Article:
When we expand and maintain an openness to input and weigh those inputs carefully and sensitively, there is an opportunity to respond to our surroundings and integrate them into our view of the world continually. From a photographer's perspective, there is strong motivation to make use of what we experience and make what we can from what our senses are receptive to. Photographers may choose to enchant, bewilder or shock us. They may indulge in the option of breaking our hearts. Whether there is a camera or not, anyone can do the same, if they choose to be receptive. The same opportunities are offered to us by each of our senses, but opting to narrow our experiences by marking our life experiences with culminations that are ideal, perfect or conclusive shuts us off, bit-by-bit, from the depth of feeling that can come from new experiences.

Without taking note of it, we regularly bestow the status of "culmination" on experiences in our lives. Ultimate cakes or kisses come to mind first and there are other experiences and states that can suspend us in the past and narrow our receptiveness to the present. Nostalgia takes root and it keeps us out of the present. Advertisers and opinion-makers offer that recollection to us with an empty promise of restoring a vanished moment in time, but pursuing that is an exercise in delusion.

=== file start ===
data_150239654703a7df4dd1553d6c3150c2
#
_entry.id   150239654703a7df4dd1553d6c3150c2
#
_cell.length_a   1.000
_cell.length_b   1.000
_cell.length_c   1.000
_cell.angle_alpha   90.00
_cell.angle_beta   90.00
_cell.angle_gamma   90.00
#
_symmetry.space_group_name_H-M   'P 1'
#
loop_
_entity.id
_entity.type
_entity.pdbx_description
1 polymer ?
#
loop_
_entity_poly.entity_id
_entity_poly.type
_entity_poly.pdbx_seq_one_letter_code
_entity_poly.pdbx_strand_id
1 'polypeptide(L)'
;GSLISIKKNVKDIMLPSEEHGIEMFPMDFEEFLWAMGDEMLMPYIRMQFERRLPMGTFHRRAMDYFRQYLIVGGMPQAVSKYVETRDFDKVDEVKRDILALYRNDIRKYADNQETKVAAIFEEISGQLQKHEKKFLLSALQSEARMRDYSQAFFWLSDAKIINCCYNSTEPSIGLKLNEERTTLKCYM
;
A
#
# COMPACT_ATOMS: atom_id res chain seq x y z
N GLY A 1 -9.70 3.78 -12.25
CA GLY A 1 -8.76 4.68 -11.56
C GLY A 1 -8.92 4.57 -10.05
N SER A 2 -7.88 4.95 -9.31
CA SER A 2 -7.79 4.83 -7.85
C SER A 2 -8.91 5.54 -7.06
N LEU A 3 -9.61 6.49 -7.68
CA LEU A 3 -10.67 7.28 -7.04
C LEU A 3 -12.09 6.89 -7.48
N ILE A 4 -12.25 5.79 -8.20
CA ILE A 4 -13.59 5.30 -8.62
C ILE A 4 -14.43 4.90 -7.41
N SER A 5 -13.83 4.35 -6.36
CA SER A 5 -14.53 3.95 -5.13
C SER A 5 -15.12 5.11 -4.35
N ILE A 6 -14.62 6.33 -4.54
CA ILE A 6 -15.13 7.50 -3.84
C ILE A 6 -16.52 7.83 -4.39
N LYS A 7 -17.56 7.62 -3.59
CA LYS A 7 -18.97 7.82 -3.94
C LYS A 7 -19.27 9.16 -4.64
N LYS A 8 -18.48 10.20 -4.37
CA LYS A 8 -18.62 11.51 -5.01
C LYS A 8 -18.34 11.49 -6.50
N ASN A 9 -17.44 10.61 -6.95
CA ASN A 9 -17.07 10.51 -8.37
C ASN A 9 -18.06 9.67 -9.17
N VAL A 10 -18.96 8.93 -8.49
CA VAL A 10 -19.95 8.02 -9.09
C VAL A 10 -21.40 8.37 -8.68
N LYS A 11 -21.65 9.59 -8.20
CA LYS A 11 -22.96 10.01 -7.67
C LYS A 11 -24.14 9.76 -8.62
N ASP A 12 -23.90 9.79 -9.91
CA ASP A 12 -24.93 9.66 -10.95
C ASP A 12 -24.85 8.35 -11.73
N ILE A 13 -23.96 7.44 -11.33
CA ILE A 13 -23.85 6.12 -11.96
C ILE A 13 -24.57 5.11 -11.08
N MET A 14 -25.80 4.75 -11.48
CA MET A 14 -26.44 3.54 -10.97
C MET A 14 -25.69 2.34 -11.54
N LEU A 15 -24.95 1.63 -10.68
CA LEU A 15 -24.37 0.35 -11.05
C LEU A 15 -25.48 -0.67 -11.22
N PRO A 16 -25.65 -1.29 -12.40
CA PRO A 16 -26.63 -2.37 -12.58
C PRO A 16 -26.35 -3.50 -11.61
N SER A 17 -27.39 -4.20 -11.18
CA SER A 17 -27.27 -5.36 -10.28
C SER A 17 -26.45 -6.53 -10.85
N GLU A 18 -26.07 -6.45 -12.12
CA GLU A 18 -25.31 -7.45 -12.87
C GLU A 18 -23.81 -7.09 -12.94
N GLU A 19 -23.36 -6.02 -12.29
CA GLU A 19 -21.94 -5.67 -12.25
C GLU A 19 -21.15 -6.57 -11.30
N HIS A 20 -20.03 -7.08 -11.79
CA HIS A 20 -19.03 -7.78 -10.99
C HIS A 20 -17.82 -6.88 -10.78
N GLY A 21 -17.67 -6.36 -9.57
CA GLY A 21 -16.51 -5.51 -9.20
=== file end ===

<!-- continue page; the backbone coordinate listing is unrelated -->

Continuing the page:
Turning away from both nostalgia and the teched-out future perfect, we can come to appreciate the transience and the instructive change unfolding around and within us. Rather than regarding them as moments as peaks which ought to be preserved and maintained by whatever means necessary, acknowledging and accepting their transience might nudge us away from the pursuit of that material culmination and toward a more spiritual and reflective grasp of the textures of time and material that are available to enrich a moment if we are receptive to them.